School leaders who care about marketing can learn from great brands like Patagonia, which has “cause no unnecessary harm” as one of its four core values. For schools to follow the “we make a difference” principle of marketing, the school should clearly be innovative, making a substantial change to what it means to be an effective school. The new crop of teachers who are entering into education wants to work at schools that are not only having an impact but are doing things differently, breaking the traditions and testing new waters. School leaders who want to reap the benefits of an innovative environment need to build a brand that speaks to taking risks and pushing boundaries.
Pro Tip: Revisit your vision statement and core values. Do the words speak to innovation, leadership, change, and risk-taking? If not, consider a revision. The information that you have posted online are your marketing materials.
#3. First Follows Matter–Marketing is about knowing “the others”
One thing that great marketers do is to find their people. Seth Godin calls this tactic the “people like us do things like this” phenomena. People want to be part of something that makes them feel included with a sense of belonging that fills a very natural human desire. Knowing this helps leaders to make decisions about who to give certain tasks to and how to spread news quickly when the need arises. School leaders know who the big fans are of the school and those are the people who need to know first when something special is happening or when something new is on the horizon. They are the marketing team, whether they know it or not.
Aside from Godin, you can check out this concept in more detail from Li Jin who wrote about 100 True Fans, Kevin Kelly who talks about 1000 True Fans, and Derek Sivers’ famous video called, Leadership Lessons from Dancing Guy. The point is that when you want to market something, you need to spread the word through the voices of the people who are likely going to tell the story by finding “the others.”
Pro Tip: School leaders who want to build a reputation outside of the school walls should create a marketing team to discuss what to market and how to market the school’s story. The first step in this direction is to simply add a “marketing” agenda item to the leadership team meeting.
#4. Stand Out Amongst the Crowd–Marketing is about being unique
Unfortunately, schools in America are all very much the same in terms of the student and staff generic experience. It’s still very common to see English 9, English 10, English 11, and English 12 as the high school English curriculum versus naming these courses and teaching them thematically through the use of unique content and experiences that are relevant to our diverse student populations–whether that be their background or interests. The good news is that becoming unique and marketing something special about your school isn’t difficult. If you want to attract people who want to belong to a special experience then you need to market the uniqueness of your school or district.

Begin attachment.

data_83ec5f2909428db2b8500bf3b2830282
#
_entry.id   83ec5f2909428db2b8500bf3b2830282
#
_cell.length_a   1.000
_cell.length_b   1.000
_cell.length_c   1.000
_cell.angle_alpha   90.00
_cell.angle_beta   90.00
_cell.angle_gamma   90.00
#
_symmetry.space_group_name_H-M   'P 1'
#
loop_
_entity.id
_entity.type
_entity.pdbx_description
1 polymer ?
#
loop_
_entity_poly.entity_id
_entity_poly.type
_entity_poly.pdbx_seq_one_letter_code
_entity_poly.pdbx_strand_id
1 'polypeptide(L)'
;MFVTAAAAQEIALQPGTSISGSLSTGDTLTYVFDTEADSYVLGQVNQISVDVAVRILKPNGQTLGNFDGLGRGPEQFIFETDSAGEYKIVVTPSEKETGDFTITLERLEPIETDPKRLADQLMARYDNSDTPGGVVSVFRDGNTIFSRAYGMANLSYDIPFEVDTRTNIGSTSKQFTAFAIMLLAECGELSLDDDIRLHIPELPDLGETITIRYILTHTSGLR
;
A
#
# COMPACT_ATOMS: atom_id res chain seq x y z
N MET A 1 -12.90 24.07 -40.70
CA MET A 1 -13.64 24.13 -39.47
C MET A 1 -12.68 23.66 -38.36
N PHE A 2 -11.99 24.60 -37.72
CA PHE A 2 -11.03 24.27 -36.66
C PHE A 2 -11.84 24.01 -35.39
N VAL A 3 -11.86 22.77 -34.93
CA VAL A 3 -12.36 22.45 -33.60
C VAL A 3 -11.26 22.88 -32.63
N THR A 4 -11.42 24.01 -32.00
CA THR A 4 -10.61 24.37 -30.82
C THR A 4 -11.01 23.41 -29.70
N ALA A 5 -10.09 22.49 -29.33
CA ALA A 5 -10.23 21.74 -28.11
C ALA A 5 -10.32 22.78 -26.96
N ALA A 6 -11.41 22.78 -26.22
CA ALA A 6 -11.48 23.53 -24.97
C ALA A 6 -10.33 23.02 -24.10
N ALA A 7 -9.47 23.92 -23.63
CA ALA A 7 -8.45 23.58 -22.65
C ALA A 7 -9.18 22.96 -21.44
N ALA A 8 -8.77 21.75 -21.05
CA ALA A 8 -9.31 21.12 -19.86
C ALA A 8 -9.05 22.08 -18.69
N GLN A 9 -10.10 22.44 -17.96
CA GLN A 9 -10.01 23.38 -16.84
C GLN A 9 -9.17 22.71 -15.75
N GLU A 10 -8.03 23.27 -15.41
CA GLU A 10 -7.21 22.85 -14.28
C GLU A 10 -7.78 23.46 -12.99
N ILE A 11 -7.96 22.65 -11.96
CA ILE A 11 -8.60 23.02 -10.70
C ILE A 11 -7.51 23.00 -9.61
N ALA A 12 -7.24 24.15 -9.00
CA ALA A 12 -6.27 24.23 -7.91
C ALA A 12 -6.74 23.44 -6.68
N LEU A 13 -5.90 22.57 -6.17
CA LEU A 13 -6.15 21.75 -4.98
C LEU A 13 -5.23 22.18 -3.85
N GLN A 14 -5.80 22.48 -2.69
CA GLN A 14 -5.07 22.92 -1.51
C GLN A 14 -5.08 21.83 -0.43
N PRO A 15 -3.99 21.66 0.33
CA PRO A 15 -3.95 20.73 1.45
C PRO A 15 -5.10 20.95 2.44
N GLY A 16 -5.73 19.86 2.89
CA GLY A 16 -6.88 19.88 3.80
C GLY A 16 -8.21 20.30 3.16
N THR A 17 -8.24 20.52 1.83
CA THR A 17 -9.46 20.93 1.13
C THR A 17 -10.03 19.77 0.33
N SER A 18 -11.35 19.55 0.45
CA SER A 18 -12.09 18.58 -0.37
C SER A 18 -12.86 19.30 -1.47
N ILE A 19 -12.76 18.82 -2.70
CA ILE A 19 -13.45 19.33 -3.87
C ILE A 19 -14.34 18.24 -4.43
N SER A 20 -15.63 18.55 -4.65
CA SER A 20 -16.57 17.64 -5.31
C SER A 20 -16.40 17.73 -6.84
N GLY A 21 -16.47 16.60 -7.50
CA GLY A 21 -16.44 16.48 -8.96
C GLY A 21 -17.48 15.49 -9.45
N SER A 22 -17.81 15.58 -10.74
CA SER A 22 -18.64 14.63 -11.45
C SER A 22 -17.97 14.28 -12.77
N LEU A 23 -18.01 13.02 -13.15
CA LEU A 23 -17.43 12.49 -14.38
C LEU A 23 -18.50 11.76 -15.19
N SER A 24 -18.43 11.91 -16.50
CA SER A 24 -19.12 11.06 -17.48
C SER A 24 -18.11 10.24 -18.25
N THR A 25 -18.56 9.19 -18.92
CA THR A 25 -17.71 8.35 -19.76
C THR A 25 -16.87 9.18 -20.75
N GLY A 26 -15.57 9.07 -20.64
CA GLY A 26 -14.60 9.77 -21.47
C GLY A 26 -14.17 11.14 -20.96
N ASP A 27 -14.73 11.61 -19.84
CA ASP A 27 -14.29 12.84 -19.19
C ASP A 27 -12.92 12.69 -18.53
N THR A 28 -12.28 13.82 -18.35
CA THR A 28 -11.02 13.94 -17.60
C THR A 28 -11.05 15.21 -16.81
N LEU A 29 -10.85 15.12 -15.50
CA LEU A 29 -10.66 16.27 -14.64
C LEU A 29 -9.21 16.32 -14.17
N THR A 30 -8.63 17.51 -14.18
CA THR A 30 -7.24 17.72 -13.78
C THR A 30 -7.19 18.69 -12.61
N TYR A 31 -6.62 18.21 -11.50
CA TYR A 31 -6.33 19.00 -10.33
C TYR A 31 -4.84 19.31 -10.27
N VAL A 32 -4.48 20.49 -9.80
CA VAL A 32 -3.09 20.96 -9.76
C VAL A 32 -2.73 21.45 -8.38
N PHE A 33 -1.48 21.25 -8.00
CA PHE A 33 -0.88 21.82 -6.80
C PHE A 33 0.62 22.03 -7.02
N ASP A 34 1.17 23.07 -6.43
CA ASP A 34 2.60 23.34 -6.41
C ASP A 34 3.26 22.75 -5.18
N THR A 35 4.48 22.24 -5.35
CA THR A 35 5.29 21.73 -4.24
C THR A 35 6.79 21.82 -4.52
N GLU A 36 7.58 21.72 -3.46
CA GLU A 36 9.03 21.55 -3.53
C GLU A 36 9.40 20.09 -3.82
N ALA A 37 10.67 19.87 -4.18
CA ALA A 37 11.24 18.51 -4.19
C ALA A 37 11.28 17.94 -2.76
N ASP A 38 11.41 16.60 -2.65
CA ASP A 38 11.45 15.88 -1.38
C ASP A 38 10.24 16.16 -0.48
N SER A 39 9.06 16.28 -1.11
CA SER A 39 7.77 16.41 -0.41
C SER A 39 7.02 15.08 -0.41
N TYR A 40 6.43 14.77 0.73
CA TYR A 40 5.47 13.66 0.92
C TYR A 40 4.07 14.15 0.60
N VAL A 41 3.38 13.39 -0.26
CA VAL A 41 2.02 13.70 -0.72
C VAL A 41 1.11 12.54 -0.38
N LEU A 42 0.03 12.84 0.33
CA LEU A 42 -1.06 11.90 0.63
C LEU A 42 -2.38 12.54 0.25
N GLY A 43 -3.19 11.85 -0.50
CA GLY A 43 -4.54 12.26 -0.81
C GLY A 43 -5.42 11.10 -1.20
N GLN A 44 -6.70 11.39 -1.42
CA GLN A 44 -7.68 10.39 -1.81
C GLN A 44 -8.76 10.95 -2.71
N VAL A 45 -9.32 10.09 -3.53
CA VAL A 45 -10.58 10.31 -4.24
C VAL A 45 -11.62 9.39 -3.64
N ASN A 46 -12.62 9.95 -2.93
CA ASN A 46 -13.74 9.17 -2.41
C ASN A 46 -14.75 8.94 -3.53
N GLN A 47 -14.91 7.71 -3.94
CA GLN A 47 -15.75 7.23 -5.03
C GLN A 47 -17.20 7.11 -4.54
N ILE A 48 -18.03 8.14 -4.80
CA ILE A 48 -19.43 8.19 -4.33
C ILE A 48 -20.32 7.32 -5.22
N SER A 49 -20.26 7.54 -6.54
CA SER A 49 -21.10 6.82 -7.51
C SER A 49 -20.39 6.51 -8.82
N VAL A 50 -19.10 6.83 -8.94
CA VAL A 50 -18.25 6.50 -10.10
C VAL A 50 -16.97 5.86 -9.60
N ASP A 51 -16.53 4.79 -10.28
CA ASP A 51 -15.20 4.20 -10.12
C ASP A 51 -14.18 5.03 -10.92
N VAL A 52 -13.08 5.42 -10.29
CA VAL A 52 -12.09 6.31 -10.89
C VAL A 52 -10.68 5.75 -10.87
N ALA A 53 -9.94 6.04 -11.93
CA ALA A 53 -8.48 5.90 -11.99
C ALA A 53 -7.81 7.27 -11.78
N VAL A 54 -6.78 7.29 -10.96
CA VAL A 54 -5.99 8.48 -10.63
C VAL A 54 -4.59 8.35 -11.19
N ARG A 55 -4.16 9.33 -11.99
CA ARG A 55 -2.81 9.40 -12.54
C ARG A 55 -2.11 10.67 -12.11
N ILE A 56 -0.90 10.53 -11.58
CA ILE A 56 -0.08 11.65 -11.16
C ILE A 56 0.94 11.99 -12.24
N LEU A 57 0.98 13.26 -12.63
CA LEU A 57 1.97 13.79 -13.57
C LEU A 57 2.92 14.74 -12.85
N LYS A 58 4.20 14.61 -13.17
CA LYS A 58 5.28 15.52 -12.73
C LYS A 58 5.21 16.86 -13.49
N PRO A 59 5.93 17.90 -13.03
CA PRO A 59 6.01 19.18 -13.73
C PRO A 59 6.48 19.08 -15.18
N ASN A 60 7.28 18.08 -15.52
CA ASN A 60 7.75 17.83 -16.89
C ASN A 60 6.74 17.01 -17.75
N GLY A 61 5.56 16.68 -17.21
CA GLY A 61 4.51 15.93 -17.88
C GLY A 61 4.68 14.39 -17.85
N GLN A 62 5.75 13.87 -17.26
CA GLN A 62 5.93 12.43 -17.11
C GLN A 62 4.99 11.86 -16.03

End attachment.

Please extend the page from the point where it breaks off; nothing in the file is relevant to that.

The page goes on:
Pro Tip: Reflect with your team: what makes our school different for students and staff that would help us to stand out in the crowded space of teaching and learning? What can we do that would make us unique and special for our students and staff?
#5. Show Up Regularly–Marketing is about being consistent
Anyone can send a tweet once in a while to demonstrate the things that are happening in their school. That’s not enough. Great marketers all have one thing in common–which is also common among great leaders–they’re persistent and resilient. They consistently show up with great messaging, new material, and interesting stories. Their news is on multiple channels with tons of likes, positive comments, and shares. The great story that you have to tell is only as good as your reach and the response that you get from your audience. The key is to be loud and proud.
Pro Tip: We hate to say it, but get on Twitter. Three posts a day is the magic formula. If you’re on Twitter, get on more often. Twitter has become an educator’s workspace for sharing ideas, posting photos, and building a school, district, and personal brand. We’ll see you there: @tjvari & @Supt_Jones.
Your School is a Brand
As we wrap up this post, we encourage you to think about the things that great brands have that schools also tend to create: vision statements, core values, logos, merchandise, etc. As a school leader, your access to taking photos, posting news, and promoting a daily message is far greater than what many other professions offer in terms of an image. It’s just about taking advantage of what you’re already doing by telling your story to the world.
And, we owe it to ourselves and the profession. When you see schools in the news, it’s rarely a depiction of the good things that we’re doing. Let’s change that narrative together.